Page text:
```ruby
@mutex = Mutex.new
class E < StandardError; end

Thread.new do
  loop do
    @mutex.synchronize {}
  end
end

def start_raising_thread
  Thread.new do
    loop do
      @t.raise E
      Thread.pass
    end
  end
end

@t = Thread.new do
  Thread.handle_interrupt(E => :never) do
    start_raising_thread
    loop do
      begin
        Thread.handle_interrupt(E => :immediate) do
          @mutex.synchronize {}
        end
      rescue E
      end

      raise "UNRELEASED MUTEX" if @mutex.owned?
    end
  end
end

@t.join
```

----------------------------------------
Bug #15645: It is possible to escape `Mutex#synchronize` without releasing the mutex
https://bugs.ruby-lang.org/issues/15645#change-77006

* Author: jneen (Jeanine Adkisson)
* Status: Open
* Priority: Normal
* Assignee: 
* Target version: 
* ruby -v: ruby 2.6.1p33 (2019-01-30 revision 66950) [x86_64-linux]
* Backport: 2.4: UNKNOWN, 2.5: UNKNOWN, 2.6: UNKNOWN
----------------------------------------
Hello, I hope this finds you well.

I have a persistent deadlocking issue in a project that relies both on `Mutex#synchronize` and `Thread#raise`, and I believe I have reduced the problem to the following example, in which it is possible to exit a `synchronize` block without releasing the mutex.

``` ruby
mutex = Mutex.new
class E < StandardError; end

t1 = Thread.new do
  10000.times do
    begin
      mutex.synchronize do
        puts 'acquired'
        # sleep 0.01
        raise E if rand < 0.5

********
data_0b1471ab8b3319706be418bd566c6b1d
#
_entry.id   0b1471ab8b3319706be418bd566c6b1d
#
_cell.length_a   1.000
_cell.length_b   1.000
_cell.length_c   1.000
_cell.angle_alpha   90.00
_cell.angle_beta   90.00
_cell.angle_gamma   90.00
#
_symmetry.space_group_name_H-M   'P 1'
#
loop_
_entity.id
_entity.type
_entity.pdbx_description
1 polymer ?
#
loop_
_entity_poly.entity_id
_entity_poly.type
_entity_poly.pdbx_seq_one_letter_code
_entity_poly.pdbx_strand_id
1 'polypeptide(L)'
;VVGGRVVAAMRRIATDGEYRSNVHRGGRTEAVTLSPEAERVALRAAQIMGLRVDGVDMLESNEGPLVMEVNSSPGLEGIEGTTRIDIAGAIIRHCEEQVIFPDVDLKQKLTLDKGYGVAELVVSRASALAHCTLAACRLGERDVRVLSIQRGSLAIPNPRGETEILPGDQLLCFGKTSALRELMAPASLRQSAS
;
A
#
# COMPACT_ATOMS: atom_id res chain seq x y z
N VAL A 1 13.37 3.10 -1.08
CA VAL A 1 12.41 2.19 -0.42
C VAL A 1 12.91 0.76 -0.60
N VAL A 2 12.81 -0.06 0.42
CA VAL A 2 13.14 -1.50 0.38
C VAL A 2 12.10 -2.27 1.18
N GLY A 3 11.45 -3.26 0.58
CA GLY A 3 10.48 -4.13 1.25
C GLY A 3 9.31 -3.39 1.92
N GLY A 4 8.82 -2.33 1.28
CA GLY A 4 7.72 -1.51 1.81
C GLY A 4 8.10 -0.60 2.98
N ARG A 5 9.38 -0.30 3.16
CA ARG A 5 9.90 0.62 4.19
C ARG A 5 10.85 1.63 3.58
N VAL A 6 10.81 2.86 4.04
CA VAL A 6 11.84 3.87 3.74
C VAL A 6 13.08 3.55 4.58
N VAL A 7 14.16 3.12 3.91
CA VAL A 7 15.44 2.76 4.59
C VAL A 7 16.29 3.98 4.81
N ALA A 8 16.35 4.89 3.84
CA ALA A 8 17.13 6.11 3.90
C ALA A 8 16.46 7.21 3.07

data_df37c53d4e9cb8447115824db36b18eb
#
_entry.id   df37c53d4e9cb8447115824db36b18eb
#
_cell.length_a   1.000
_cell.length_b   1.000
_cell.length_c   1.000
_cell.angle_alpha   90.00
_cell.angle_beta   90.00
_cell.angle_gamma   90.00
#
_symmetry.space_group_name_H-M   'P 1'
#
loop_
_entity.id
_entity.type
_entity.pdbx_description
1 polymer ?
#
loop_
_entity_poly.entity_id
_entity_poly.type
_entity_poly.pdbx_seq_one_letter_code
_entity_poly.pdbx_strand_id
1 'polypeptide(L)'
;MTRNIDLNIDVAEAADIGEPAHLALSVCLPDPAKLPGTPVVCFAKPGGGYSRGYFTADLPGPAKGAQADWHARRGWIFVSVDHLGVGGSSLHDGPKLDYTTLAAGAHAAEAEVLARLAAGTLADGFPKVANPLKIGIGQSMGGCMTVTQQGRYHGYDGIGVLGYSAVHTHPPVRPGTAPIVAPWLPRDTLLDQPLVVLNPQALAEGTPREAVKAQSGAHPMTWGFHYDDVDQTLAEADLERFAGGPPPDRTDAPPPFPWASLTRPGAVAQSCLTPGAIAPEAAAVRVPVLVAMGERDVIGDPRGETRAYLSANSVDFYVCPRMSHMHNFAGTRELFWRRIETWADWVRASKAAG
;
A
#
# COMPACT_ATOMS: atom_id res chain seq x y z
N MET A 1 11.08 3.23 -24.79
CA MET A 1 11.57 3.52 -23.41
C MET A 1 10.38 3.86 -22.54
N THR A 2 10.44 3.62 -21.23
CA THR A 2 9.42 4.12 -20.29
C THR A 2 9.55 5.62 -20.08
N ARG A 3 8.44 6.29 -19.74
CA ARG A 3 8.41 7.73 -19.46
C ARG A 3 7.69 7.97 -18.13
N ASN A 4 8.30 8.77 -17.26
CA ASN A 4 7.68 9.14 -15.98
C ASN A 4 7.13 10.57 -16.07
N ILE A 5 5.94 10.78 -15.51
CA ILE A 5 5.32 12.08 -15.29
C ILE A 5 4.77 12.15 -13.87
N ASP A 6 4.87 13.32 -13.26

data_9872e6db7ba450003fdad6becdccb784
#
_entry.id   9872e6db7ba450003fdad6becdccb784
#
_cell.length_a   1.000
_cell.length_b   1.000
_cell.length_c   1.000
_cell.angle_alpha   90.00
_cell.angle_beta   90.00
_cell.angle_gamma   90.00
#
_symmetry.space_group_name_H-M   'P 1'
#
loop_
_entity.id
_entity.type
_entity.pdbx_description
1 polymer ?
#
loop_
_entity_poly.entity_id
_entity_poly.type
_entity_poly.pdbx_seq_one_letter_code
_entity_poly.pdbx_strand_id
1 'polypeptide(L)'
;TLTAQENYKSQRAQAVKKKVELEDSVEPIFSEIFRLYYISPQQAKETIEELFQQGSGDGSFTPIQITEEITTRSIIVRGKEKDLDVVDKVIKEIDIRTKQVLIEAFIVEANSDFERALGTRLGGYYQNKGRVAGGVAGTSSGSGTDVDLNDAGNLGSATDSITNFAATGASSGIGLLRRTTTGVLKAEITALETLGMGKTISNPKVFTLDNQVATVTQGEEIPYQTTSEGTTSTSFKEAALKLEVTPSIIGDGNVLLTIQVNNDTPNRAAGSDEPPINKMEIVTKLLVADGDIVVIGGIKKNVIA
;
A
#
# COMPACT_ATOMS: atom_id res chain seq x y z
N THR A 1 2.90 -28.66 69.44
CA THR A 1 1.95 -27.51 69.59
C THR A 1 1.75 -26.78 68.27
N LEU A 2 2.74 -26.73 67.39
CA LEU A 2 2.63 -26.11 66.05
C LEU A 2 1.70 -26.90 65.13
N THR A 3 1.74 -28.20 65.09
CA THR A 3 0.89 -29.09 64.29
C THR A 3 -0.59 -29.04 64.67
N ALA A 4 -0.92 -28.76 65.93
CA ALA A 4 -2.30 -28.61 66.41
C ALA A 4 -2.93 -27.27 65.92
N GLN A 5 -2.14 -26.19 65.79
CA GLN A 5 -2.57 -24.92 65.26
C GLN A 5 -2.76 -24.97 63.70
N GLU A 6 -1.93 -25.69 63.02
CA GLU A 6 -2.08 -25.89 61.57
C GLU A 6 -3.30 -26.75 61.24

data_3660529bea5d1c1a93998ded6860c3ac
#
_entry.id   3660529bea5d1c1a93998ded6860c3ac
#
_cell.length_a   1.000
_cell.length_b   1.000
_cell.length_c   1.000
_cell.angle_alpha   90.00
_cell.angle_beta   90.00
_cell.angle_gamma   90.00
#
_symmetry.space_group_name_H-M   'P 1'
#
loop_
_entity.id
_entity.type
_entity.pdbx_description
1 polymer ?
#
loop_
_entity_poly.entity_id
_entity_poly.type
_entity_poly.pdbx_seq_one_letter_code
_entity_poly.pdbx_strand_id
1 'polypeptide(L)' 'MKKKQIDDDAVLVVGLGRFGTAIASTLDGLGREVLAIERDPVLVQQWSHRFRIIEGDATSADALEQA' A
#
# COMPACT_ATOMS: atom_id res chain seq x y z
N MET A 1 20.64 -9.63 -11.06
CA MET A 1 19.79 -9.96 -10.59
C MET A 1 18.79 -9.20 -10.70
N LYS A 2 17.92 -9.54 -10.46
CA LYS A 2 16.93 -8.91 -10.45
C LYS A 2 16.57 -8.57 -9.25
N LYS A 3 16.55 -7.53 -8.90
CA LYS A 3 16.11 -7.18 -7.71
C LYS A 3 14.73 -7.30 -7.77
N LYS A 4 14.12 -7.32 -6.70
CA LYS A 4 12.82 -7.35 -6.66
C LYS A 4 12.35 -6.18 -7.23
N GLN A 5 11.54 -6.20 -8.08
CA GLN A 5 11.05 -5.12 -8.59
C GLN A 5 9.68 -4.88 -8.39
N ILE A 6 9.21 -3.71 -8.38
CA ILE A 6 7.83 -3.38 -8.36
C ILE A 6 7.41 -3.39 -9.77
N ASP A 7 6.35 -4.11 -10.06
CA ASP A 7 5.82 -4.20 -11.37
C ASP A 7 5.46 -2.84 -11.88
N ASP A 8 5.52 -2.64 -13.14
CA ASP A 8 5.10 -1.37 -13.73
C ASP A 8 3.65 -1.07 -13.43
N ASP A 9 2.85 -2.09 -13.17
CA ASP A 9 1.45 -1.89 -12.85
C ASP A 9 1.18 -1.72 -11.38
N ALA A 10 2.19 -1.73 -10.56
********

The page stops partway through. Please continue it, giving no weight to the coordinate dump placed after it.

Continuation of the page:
puts 'releasing'
      end
    rescue E
      puts "interrupted"
    end

    puts "UNRELEASED MUTEX" if mutex.owned?
  end
end

t2 = Thread.new do
  1000.times do
    mutex.synchronize { sleep 0.01 }
    sleep 0.01
    t1.raise(E)
  end
end

t3 = Thread.new do
  1000.times do
    mutex.synchronize { sleep 0.01 }
    sleep 0.01
    t1.raise(E)
  end
end

t2.join
t3.join
```

I would expect `mutex.owned?` to always return `false` outside of the `synchronize { ... }` block, but when I run the above script, I see the following output:

```
; ruby tmp/testy.rb
acquired
interrupted
interrupted
UNRELEASED MUTEX
#<Thread:0x00005577aaa07860@tmp/testy.rb:4 run> terminated with exception (report_on_
exception is true):
Traceback (most recent call last):
        3: from tmp/testy.rb:5:in `block in <main>'
        2: from tmp/testy.rb:5:in `times'
        1: from tmp/testy.rb:7:in `block (2 levels) in <main>'
tmp/testy.rb:7:in `synchronize': deadlock; recursive locking (ThreadError)
```

I do not fully understand why this is possible, and it is possible there is a simpler example that would reproduce the issue. But it seems at least that it is necessary for two different threads to be running `Thread#raise` simultaneously.

Occasionally, especially if the timing of the `sleep` calls are tuned, the thread `t1` will display an stack trace for an error `E` - which I believe is the expected behavior in the case that the error is raised during its rescue block.

Thank you for your time!